Date on Master's Thesis/Doctoral Dissertation


Document Type

Doctoral Dissertation

Degree Name

Ph. D.


Physiology and Biophysics

Degree Program

Physiology and Biophysics, PhD

Committee Chair

Galandiuk, Susan

Committee Member

Joshua, Irving G

Committee Member

Metz, Cynthia J

Committee Member

Bhatnagar, Aruni

Committee Member

Schuschke, Dale

Author's Keywords

Colorectal cancer; macrophage polarization; immunotherapy; immune checkpoint protein expression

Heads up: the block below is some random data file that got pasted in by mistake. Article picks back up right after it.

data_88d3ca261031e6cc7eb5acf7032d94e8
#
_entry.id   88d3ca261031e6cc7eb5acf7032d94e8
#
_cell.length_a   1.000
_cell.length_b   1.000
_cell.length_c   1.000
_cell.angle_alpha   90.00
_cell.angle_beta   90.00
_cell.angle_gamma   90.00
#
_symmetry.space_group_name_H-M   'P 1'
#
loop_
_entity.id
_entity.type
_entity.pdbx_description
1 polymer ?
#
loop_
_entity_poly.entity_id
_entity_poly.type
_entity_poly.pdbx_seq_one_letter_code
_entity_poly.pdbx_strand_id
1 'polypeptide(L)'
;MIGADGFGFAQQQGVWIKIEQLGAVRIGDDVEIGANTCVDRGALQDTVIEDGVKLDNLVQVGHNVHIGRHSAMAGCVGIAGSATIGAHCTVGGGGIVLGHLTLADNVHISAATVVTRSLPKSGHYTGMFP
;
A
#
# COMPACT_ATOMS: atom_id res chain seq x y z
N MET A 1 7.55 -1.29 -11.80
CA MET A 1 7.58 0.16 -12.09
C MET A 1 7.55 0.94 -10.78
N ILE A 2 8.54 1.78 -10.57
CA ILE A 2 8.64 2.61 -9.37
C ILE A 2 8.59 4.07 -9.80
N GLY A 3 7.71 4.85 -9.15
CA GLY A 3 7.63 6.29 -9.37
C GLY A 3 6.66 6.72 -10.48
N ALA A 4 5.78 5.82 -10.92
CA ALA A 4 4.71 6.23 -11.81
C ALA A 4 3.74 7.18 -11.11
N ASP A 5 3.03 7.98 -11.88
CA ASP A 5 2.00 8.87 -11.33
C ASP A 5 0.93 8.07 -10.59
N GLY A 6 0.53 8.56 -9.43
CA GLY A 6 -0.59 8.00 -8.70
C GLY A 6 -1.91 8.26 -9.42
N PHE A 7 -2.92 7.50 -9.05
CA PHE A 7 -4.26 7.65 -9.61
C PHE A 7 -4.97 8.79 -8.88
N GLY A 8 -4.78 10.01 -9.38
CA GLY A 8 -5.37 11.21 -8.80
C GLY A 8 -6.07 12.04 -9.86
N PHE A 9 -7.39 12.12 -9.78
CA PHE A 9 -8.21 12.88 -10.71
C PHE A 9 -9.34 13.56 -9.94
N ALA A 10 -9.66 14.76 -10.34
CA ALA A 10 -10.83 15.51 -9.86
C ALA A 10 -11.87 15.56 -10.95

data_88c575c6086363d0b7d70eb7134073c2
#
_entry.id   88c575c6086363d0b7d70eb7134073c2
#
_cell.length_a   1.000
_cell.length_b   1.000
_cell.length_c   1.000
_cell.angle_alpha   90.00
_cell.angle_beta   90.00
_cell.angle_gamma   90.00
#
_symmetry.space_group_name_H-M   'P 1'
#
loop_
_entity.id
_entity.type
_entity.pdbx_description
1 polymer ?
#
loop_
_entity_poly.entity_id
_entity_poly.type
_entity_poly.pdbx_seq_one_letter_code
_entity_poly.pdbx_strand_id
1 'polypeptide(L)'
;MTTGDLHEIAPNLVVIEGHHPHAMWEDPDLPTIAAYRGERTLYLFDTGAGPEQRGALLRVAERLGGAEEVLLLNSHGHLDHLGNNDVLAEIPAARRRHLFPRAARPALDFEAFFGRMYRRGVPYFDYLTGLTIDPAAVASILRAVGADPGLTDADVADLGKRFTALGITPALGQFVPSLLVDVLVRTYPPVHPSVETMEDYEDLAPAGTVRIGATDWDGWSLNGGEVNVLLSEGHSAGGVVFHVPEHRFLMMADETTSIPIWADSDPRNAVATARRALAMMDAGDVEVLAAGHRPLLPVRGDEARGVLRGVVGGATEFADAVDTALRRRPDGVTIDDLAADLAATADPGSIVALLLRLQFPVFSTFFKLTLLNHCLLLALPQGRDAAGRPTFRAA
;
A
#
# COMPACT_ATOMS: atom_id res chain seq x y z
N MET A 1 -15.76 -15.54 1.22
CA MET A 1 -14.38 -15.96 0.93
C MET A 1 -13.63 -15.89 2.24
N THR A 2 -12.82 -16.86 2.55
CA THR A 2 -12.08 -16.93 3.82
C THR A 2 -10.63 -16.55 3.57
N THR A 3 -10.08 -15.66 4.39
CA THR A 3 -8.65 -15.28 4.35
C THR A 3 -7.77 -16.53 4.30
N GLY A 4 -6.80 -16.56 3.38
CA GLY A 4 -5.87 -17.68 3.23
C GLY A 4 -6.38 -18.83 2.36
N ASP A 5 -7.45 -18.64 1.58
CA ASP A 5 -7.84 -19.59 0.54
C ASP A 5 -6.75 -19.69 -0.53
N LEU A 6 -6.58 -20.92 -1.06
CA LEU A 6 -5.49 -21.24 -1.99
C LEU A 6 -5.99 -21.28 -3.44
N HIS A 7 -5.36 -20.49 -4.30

The majority of patients with colorectal cancer do not respond to treatment with immunotherapy. Immunotherapy requires the expression of cell surface immune checkpoint proteins (e.g. PDL1) to exert its effect. Most (>85%) of colorectal cancers do not express these proteins and this contributes in part to the poor prognosis and survival in patients with advanced disease. The patients in which immunotherapy is a potential treatment option, are a genetic subtype known as mismatch repair deficient, and have demonstrated an excellent response to anti-PD-1/PDL1 immunotherapy. A key feature of mismatch repair deficient (MMRd) cancers is their immune cell rich tumor microenvironment. Macrophages and T cells are the most abundant immune cells of the tumor microenvironment in colon cancer and T cells are known to contribute to cancer PDL1 expression via IFNg expression. The role macrophages play in the expression of PDL1 in cancer is not well established. This dissertation investigated the role of macrophage polarization, and its mechanisms of inducing immune checkpoint protein expression in colorectal cancer. These studies led to the following results: Mismatch repair deficient (MMRd/microsatellite high [MSI-H]) colorectal cancers have a higher proportion of M1-like (pro-inflammatory) macrophages in their tumor microenvironment. Tumors with higher proportion of M1 macrophages have increased PDL1 expression, in both mismatch repair proficient and deficient colorectal cancers. The co-culture of colon cancer cell lines with M1 macrophages significantly increased cancer PDL1 expression, even in those with proficient mismatch repair systems. M1 macrophages have a higher cell surface PDL1 expression compared to the anti-inflammatory M2 phenotype. THP-1 derived M1 polarized macrophages increased expression of JAK/STAT pathway genes in colon cancer along with PDL1 expression, despite not producing IFNg. CXCL9 and CXCL10 gene expression was upregulated in MMRd/MSI-H tumor samples; their expression correlated strongly with M1 macrophage infiltration of the tumor micro-environment and CXCL9 and CXCL10 gene expression was significantly upregulated in our M1 polarized macrophages. Increased M1 macrophage fraction and higher CXCL9 and CXCL10 gene expression were associated with improved overall CRC patient survival, including those with MMR proficient CRC. These results suggest that M1 macrophages in the tumor microenvironment can induce PDL1 expression in colon cancer providing a potential treatment target for mismatch repair proficient CRC, which at present do not respond to immunotherapy. While IFNg continues to play an important role in PDL1 expression, PDL1 can be induced via the JAK/STAT pathway by alternative mechanisms such as the CXCL9/CXCL10/CXCR3 axis.